Basking shark
Basking shark

Monthly Sightings Reports

HWDT’s Community Sightings Network encourages residents, local wildlife operators and visitors to the area to report their sightings of whales, dolphins and porpoises to HWDT. This information is important because it contributes to our understanding of where and when particular species occur. Report your sighting HERE.

Each month HWDT publishes a summary report of the sightings recorded via our Community Sightings Network. In summer we receive the greatest number of sightings while winter is a quiet time. This is partly due to the number of species present but also reflects the sea state and number of people on the water watching for whales, dolphins and porpoises. In winter, fewer people are watching and the sea state more frequently makes sightings difficult, or even impossible. Also non-resident species have migrated for the winter. At this time of year HWDT receives more strandings reports than at other time as storms can wash animals ashore. These seasonal variations will be reflected in our reports.

Select the monthly report you wish to view from the panel on the left of this page.

August 2012

Another great month for HWDT sightings! We have had 279 sightings reported to us during August, recording over 2000 cetaceans and basking sharks! The most numerous were common dolphins, with 30 sightings recording, amounting to just under 1000 animals! The majority of these were around the Ullapool/ Achiltibuie  area, and some sightings around Coll and Tiree. A pod of around 100 was seen heading South towards the Skye bridge, and then again 3 weeks later heading North up the Little Minch, could they be the same pod? Most of the pods reported were large, with numbers averaging 30 or 40. Over a period of a couple of days a pod of 40 was observed around the Summer Isles, easily identified by the presence of a small individual with a missing fin, but who seemed to be managing fine!

Again we have had lots of reports of Harbour porpoise, 134 sightings recording over 400 animals, some feeding and some travelling.  A lot of sightings are from the land, indicating that porpoises often feed around the shoreline, one lady followed them along the shore on her bike!

Basking sharks were our next most numerous sighting, with 49 sightings, recording 355 of these amazing fish. The majority were in large groups around Tiree and Coll, their hotspot, but we have had sightings ranging from Islay to Lewis in groups ranging from single fish to groups of up to 50. One motor boater reported that they had seen so many on a trip to Coll, Tiree and the Treshinish Isles that they couldn’t count them!  Some basking sharks have been tagged in a joint project by marine biologists from Scottish Natural Heritage (SNH) and the University of Exeter.  Their movements are being tracked so some very interesting information should emerge from that study about an animal we really know very little about, but we do know that they seem to congregate around Coll and Tiree.  Dr Suz Henderson from SNH, who is managing the basking shark tagging project said: “We’re really lucky to have the world’s second largest fish visit our waters every summer but we know very little about their movements throughout the rest of the year. We want to know how the sharks use the waters between Skye and Mull and how long they remain in the area. We’d also like to find out how important this area is in the life cycle of the sharks, and if some areas are used more than others. The results from this project will help to answer these questions."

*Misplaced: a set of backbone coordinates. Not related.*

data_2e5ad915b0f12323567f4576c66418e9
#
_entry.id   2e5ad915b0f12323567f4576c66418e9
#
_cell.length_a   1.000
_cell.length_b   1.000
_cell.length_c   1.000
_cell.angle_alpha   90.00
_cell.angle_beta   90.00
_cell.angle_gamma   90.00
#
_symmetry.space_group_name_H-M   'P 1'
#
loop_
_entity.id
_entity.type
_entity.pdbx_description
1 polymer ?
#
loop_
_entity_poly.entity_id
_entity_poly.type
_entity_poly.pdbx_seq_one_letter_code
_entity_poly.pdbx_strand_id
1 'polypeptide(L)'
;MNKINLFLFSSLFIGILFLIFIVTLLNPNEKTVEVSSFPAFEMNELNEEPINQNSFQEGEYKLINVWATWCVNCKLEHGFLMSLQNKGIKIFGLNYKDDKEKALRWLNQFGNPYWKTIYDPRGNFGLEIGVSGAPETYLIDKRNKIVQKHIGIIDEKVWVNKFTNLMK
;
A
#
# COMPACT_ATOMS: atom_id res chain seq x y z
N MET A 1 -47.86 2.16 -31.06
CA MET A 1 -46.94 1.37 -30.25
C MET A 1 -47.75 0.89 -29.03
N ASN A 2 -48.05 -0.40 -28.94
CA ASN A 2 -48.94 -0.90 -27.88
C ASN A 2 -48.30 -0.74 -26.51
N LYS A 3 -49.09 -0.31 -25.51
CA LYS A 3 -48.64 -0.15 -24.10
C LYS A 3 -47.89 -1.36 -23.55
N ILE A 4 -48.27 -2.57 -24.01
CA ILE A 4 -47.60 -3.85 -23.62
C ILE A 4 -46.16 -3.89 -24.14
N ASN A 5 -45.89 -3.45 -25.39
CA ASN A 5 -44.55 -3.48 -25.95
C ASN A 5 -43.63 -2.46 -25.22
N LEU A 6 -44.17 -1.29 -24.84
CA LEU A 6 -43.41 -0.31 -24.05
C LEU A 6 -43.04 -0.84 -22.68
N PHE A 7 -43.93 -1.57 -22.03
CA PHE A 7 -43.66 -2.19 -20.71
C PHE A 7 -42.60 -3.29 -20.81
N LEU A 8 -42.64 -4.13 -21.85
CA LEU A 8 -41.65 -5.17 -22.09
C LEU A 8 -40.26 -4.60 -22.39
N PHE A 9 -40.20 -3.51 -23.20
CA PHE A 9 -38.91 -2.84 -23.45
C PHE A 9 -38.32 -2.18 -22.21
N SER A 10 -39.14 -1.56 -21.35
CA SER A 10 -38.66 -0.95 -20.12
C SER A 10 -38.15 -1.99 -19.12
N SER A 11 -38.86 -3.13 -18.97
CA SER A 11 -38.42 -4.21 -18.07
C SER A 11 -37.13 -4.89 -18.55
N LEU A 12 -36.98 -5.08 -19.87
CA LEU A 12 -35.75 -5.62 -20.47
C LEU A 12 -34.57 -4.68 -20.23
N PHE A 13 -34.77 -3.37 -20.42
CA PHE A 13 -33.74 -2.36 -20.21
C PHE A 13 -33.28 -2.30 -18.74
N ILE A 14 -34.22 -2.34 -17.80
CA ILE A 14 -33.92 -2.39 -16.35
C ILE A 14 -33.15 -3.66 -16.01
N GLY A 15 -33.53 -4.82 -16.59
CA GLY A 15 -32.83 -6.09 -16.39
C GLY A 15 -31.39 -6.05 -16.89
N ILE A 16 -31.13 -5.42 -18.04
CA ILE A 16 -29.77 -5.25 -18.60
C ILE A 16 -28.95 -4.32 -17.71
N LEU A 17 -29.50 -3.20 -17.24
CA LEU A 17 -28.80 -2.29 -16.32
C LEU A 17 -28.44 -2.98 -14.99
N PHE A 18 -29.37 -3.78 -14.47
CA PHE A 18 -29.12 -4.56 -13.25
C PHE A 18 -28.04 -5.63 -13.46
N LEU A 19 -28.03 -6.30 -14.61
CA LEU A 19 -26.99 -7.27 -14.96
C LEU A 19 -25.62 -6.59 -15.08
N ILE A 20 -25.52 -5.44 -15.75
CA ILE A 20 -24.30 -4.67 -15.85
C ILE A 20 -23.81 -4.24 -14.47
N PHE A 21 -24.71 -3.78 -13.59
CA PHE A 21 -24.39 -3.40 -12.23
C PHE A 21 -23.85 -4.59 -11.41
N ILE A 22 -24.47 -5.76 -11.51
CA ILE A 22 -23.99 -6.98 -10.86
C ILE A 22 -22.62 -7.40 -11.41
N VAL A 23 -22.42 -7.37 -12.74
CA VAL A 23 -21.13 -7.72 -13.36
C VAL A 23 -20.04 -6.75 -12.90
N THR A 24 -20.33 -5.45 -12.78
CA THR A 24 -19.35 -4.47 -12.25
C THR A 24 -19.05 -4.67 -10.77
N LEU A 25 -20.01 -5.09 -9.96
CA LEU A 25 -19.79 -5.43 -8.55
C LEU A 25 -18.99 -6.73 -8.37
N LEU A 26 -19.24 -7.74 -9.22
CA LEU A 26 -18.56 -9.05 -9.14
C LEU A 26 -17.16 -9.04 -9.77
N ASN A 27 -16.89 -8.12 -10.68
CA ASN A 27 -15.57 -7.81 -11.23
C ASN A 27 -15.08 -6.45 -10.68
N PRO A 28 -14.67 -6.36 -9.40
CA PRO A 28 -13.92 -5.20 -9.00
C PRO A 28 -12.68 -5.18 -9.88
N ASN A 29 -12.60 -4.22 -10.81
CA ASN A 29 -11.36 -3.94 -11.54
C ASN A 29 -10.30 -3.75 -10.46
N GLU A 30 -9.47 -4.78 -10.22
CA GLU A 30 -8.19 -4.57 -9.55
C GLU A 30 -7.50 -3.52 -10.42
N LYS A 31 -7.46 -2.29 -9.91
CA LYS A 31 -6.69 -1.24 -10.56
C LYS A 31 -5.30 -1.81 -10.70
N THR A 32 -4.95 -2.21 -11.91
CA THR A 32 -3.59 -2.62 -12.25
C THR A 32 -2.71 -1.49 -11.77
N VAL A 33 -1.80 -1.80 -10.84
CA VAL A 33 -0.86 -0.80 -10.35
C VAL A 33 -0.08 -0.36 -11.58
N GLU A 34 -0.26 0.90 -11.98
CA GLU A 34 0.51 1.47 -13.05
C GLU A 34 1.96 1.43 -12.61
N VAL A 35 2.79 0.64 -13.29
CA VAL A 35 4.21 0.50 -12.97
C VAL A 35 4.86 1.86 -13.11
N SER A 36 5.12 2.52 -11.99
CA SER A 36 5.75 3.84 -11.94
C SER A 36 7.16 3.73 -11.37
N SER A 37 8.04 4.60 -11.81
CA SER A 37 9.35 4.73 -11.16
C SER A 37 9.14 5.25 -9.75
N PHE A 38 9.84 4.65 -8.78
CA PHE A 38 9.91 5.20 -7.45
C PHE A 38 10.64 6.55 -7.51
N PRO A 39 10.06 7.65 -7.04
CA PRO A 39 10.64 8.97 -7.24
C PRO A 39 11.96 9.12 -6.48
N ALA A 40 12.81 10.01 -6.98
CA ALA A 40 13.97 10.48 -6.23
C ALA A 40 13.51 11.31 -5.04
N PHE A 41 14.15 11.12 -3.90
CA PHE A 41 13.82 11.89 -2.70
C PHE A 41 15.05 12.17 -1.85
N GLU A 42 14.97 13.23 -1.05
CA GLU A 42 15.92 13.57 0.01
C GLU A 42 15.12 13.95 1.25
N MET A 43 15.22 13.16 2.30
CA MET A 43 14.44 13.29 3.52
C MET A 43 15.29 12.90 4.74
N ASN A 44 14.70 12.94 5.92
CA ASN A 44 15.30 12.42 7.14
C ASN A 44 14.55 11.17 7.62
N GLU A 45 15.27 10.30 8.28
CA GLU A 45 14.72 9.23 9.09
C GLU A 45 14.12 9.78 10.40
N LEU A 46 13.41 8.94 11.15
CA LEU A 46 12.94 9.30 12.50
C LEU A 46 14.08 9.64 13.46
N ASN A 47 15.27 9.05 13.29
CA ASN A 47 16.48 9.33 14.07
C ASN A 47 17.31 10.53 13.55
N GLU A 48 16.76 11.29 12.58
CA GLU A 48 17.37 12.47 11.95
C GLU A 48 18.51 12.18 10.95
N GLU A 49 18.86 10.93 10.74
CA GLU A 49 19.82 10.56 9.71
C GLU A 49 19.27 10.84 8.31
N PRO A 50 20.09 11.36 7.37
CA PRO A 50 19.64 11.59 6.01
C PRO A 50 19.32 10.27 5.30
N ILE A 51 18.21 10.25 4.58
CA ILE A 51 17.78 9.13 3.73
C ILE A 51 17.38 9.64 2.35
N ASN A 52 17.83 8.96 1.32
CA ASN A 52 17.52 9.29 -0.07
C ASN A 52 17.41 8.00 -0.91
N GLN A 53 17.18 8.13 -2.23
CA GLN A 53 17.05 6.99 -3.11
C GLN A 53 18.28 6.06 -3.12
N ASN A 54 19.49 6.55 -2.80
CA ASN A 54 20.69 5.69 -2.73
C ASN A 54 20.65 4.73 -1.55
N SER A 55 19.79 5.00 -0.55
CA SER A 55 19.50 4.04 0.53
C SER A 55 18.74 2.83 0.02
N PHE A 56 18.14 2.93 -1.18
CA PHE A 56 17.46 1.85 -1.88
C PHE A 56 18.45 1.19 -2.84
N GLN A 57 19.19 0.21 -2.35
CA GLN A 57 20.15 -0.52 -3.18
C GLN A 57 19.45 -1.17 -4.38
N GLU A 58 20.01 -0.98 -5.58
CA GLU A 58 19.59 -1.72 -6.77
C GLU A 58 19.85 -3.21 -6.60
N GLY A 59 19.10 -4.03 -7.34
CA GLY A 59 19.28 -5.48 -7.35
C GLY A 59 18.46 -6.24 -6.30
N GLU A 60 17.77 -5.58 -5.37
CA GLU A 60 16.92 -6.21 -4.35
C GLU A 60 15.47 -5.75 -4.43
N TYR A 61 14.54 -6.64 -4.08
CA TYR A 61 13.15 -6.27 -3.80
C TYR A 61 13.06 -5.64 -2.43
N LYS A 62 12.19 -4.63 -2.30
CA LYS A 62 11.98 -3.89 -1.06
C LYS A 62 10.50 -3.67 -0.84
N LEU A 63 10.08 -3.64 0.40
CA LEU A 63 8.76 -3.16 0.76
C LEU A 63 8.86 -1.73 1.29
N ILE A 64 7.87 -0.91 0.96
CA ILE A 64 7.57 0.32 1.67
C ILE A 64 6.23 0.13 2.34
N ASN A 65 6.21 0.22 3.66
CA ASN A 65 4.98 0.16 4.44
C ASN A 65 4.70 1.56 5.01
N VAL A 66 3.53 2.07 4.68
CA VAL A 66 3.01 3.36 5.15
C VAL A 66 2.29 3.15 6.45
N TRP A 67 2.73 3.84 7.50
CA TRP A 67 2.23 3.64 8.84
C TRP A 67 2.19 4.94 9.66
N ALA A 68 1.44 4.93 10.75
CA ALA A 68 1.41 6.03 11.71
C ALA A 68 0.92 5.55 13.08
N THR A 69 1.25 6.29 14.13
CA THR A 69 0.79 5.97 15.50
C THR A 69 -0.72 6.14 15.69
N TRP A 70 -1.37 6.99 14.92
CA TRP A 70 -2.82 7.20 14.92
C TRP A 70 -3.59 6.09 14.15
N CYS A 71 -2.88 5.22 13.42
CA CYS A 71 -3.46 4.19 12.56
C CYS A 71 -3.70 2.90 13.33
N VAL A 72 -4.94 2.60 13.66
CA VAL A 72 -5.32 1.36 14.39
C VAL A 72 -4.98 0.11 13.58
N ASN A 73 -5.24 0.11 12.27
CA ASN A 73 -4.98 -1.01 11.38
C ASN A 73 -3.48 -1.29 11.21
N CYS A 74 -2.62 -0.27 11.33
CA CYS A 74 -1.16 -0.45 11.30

The bottlenose dolphins appear to have moved on from the area with only 5 sightings this month, in Lewis, West Loch Tarbert,  and North Mull, where have they gone? Recently published reports show that the west coast populations of bottlenose dolphins around the UK travel great distances, with the some individuals being identified in the Moray Firth, the Inner Hebrides and off the coast of Ireland. Our photo-ID programme is vital in understanding  movements of these amazing creatures so please try and photograph the dorsal fins of any cetaceans you may encounter - the dorsal fins often have unique nicks and scuffs which enable us and researchers all over the UK to identify individuals. As always, please remember the correct code of conduct when encountering cetaceans, the key is to let the animals decide how close they want you to be and to have a good encounter – one which is enjoyable for you and nonthreatening or invasive to the animals. Do not go too close. Use your judgement according to species and circumstance and the behaviour of the animals. Widely accepted rules of thumb for minimum approach distances are:

• 50m for dolphins and porpoises;

• 100m for whales;

• 200-400m for mothers and calves, or for animals that are clearly actively feeding or in transit.

Minke whales have been putting in a good appearance this month with 39 sightings of 54 animals ranging from Ailsa Craig in South West Scotland to Ullapool, with a large number of sightings between Ullapool and Mull. Reports of a minke whale in Loch Long have been coming in plus we had a report of a pilot whale (probable) at the head of the Loch Long. 8 white beaked dolphins were seen in the North Minch and a pair of Atlantic White sided dolphins were spotted off Skye.
The Orcas have been around! We had 5 sightings of 11 animals, off Lewis, Tiree, Loch Broom near Ullapool and Loch Bracadale off Skye in groups of 3, 2 and 1.
Many of our sightings are reported from land, you don’t need a boat to see cetaceans! Please keep your photos, sightings and information coming in. There is so much yet to understand about these amazing creatures we are lucky enough to have in our waters and every detail helps in our research! Big thanks to all who have taken the time to send in reports.

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